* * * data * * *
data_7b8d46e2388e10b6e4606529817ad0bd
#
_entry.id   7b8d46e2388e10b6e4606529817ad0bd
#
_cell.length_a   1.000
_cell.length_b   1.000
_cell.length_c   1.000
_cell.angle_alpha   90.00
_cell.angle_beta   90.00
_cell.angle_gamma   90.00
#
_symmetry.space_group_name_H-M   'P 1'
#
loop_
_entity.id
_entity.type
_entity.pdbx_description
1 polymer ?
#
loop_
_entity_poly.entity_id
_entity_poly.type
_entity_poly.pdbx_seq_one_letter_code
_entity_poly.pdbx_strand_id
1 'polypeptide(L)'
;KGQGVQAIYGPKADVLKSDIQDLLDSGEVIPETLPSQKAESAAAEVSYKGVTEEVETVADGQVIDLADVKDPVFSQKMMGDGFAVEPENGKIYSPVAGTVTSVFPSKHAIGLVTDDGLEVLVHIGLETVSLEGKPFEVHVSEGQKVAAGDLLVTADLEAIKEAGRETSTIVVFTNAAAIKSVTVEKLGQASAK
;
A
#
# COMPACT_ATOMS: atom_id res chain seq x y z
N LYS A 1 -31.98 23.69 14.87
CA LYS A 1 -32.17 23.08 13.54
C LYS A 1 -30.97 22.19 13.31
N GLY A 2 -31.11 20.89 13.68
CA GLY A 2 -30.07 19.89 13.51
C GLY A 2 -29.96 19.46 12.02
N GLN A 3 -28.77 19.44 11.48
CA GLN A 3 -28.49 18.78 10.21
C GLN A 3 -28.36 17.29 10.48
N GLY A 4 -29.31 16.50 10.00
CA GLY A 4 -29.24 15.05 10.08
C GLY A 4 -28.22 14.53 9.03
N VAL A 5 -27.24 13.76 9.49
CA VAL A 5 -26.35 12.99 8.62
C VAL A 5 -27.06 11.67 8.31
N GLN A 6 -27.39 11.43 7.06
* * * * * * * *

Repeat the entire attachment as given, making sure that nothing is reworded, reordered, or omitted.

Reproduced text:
data_7b8d46e2388e10b6e4606529817ad0bd
#
_entry.id   7b8d46e2388e10b6e4606529817ad0bd
#
_cell.length_a   1.000
_cell.length_b   1.000
_cell.length_c   1.000
_cell.angle_alpha   90.00
_cell.angle_beta   90.00
_cell.angle_gamma   90.00
#
_symmetry.space_group_name_H-M   'P 1'
#
loop_
_entity.id
_entity.type
_entity.pdbx_description
1 polymer ?
#
loop_
_entity_poly.entity_id
_entity_poly.type
_entity_poly.pdbx_seq_one_letter_code
_entity_poly.pdbx_strand_id
1 'polypeptide(L)'
;KGQGVQAIYGPKADVLKSDIQDLLDSGEVIPETLPSQKAESAAAEVSYKGVTEEVETVADGQVIDLADVKDPVFSQKMMGDGFAVEPENGKIYSPVAGTVTSVFPSKHAIGLVTDDGLEVLVHIGLETVSLEGKPFEVHVSEGQKVAAGDLLVTADLEAIKEAGRETSTIVVFTNAAAIKSVTVEKLGQASAK
;
A
#
# COMPACT_ATOMS: atom_id res chain seq x y z
N LYS A 1 -31.98 23.69 14.87
CA LYS A 1 -32.17 23.08 13.54
C LYS A 1 -30.97 22.19 13.31
N GLY A 2 -31.11 20.89 13.68
CA GLY A 2 -30.07 19.89 13.51
C GLY A 2 -29.96 19.46 12.02
N GLN A 3 -28.77 19.44 11.48
CA GLN A 3 -28.49 18.78 10.21
C GLN A 3 -28.36 17.29 10.48
N GLY A 4 -29.31 16.50 10.00
CA GLY A 4 -29.24 15.05 10.08
C GLY A 4 -28.22 14.53 9.03
N VAL A 5 -27.24 13.76 9.49
CA VAL A 5 -26.35 12.99 8.62
C VAL A 5 -27.06 11.67 8.31
N GLN A 6 -27.39 11.43 7.06